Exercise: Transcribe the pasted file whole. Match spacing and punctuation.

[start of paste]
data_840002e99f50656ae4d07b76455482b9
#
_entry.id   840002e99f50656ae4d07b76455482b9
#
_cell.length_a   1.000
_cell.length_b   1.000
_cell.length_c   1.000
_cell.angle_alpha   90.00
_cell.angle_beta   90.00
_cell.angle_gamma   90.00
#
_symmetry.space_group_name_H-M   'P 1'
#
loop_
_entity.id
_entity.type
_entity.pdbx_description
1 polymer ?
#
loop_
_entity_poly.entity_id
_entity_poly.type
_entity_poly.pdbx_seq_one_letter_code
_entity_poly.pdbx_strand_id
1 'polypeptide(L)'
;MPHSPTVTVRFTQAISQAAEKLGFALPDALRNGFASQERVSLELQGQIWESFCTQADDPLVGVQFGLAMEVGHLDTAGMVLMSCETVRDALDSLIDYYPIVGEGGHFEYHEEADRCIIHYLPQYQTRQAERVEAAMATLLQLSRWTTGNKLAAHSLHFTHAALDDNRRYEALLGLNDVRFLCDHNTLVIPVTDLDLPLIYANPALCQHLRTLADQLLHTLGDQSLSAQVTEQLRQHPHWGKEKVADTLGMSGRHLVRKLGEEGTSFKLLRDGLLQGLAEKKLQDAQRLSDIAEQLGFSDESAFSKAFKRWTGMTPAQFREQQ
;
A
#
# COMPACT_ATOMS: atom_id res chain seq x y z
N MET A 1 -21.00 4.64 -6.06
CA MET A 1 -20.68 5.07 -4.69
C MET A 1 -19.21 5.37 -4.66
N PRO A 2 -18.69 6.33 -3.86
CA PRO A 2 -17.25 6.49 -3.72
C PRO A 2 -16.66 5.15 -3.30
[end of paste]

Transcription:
data_840002e99f50656ae4d07b76455482b9
#
_entry.id   840002e99f50656ae4d07b76455482b9
#
_cell.length_a   1.000
_cell.length_b   1.000
_cell.length_c   1.000
_cell.angle_alpha   90.00
_cell.angle_beta   90.00
_cell.angle_gamma   90.00
#
_symmetry.space_group_name_H-M   'P 1'
#
loop_
_entity.id
_entity.type
_entity.pdbx_description
1 polymer ?
#
loop_
_entity_poly.entity_id
_entity_poly.type
_entity_poly.pdbx_seq_one_letter_code
_entity_poly.pdbx_strand_id
1 'polypeptide(L)'
;MPHSPTVTVRFTQAISQAAEKLGFALPDALRNGFASQERVSLELQGQIWESFCTQADDPLVGVQFGLAMEVGHLDTAGMVLMSCETVRDALDSLIDYYPIVGEGGHFEYHEEADRCIIHYLPQYQTRQAERVEAAMATLLQLSRWTTGNKLAAHSLHFTHAALDDNRRYEALLGLNDVRFLCDHNTLVIPVTDLDLPLIYANPALCQHLRTLADQLLHTLGDQSLSAQVTEQLRQHPHWGKEKVADTLGMSGRHLVRKLGEEGTSFKLLRDGLLQGLAEKKLQDAQRLSDIAEQLGFSDESAFSKAFKRWTGMTPAQFREQQ
;
A
#
# COMPACT_ATOMS: atom_id res chain seq x y z
N MET A 1 -21.00 4.64 -6.06
CA MET A 1 -20.68 5.07 -4.69
C MET A 1 -19.21 5.37 -4.66
N PRO A 2 -18.69 6.33 -3.86
CA PRO A 2 -17.25 6.49 -3.72
C PRO A 2 -16.66 5.15 -3.30